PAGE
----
Although they are underutilized, intrauterine devices are among the safest and most efficacious forms of birth control available for adolescents.
You see a 16-year-old female for contraceptive counseling following her recent miscarriage at 10 weeks. She states that she had been taking a birth control pill at the time of her recent pregnancy, though she admits that she often forgot to take it. She has heard the intrauterine device (IUD) is “better,” but it is generally not recommended for teenagers.
How do IUDs compare to birth control pills on efficacy?
IUDs have clearly been proven more effective than combined oral contraceptives in preventing pregnancy. For the copper IUD, the one-year typical use failure rate is 0.8 per 100 women, and for the levonorgestrel-releasing intrauterine system (LNG-IUS), it is 0.2 per 100 women.
Although the perfect-use failure rate for the pill is 0.3 per 100 women, the typical-use failure rate is as high as 9 per 100 women. In fact, one large trial suggested the IUD is more than 15 times more effective than the pill in preventing pregnancy.1
Are IUDs appropriate for adolescent females?
IUDs are among the safest and most efficacious forms of birth control available. Although they are underutilized in the United States due to bad publicity stemming from the era of the deadly Dalkon Shield, the rest of the world has continuously promoted the use of IUDs in adolescents and young adults.
Currently, the American College of Obstetrics and Gynecology (ACOG) strongly supports IUD use among adolescent females. In 2012, ACOG issued a committee opinion that stated “long-acting reversible contraception (LARC) — IUDs and the contraceptive implant — are safe and appropriate contraceptive methods for most women and adolescents.”2
“These contraceptives have the highest rates of satisfaction and continuation of all reversible contraceptives,” the statement continued. “Adolescents are at high risk of unintended pregnancy and may benefit from increased access to LARC methods.”
When I discuss IUDs with my adolescent patients, I inform them that the devices afford great efficacy rates in preventing pregnancy, but they still must use condoms to protect themselves from sexually transmitted infections (STIs).
Can IUDs be used in nulliparous women?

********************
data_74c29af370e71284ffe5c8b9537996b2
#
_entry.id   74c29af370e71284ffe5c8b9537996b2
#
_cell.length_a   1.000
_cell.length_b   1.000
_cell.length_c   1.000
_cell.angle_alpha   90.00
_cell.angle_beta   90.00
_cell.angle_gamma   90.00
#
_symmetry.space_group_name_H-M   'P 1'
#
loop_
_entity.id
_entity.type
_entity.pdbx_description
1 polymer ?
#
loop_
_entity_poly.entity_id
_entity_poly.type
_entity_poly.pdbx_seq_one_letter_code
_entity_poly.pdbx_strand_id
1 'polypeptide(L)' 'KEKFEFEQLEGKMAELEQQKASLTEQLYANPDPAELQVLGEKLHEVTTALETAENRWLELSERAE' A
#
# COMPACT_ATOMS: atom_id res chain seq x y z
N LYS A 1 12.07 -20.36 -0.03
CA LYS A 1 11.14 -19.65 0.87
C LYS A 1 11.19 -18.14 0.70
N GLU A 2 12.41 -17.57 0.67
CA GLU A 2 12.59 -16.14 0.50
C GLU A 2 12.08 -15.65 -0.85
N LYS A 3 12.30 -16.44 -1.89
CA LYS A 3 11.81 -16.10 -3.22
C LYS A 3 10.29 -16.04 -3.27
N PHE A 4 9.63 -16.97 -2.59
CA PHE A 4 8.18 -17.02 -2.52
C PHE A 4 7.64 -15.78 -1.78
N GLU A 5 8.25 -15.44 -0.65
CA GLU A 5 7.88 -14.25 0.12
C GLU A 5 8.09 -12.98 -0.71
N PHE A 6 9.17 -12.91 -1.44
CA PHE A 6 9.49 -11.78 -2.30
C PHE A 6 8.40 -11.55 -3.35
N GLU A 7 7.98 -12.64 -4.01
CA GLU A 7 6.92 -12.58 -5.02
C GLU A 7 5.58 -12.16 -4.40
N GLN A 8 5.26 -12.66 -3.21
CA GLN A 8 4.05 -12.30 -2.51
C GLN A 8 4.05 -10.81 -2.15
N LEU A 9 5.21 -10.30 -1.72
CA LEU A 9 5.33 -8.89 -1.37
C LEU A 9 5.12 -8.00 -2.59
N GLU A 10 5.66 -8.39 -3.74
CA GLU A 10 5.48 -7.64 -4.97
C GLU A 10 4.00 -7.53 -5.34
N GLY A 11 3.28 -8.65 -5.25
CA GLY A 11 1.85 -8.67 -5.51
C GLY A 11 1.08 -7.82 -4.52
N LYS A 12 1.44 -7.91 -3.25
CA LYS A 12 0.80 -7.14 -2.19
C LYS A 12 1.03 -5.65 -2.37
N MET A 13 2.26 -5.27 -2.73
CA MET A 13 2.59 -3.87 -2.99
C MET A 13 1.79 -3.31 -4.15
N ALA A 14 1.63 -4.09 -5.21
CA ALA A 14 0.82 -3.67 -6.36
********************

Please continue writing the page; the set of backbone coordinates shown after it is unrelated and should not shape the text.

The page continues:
Although nulliparity was formerly viewed as a contraindication to IUD use, that is no longer the case. In fact, guidelines from both the ACOG3 and the US Centers for Disease Control and Prevention (CDC) consider multiparous and nulliparous patients to be suitable IUD candidates.
While older studies have suggested higher rates of IUD expulsion and removals due to bleeding and pain in nulliparous women, more recent studies indicate no difference in risk with the LNG-IUS and only slightly increased risk with the modern copper IUD. However, a nulliparous woman may have a narrower cervical canal than a parous woman, which can make the procedure more challenging for the provider and more uncomfortable for the patient. In light of this, I often premedicate with a nonsteroidal anti-inflammatory drug (NSAID) and use a paracervical block.
What IUD options are available?
Currently, 3 types of IUDs are available in the United States: ParaGard, Mirena, and Skyla.
Because ParaGard is a copper IUD, it does not affect hormone levels thus avoiding potential symptoms and side effects associated with hormonal forms of birth control. The US Food and Drug Administration (FDA) approved ParaGard for 10-12 years of continuous use.
Mirena, an LNG-IUS, locally releases a small amount of a progestin-like hormone called levonorgestrel, which prevents egg release, makes the uterine lining unfavorable for implantation, limits the sperm’s ability to fertilize the egg, and thickens the cervical mucus to further hinder sperm motility. Mirena is FDA approved for 5-year continuous use.
Skyla, a “mini-Mirena,” is the newest IUD on the market, as the FDA approved it in February 2013. Since it releases fewer hormones, it is only effective for 3 years.
What advantages does Skyla offer?
Since Skyla is smaller than Mirena, it is easier to insert, especially in adolescent and nulliparous women. As with all IUDs, compliance with Skyla is not an issue, because once it is inserted, there is no need to remember to take the pill daily, change the patch weekly, or insert a new ring every 3 weeks.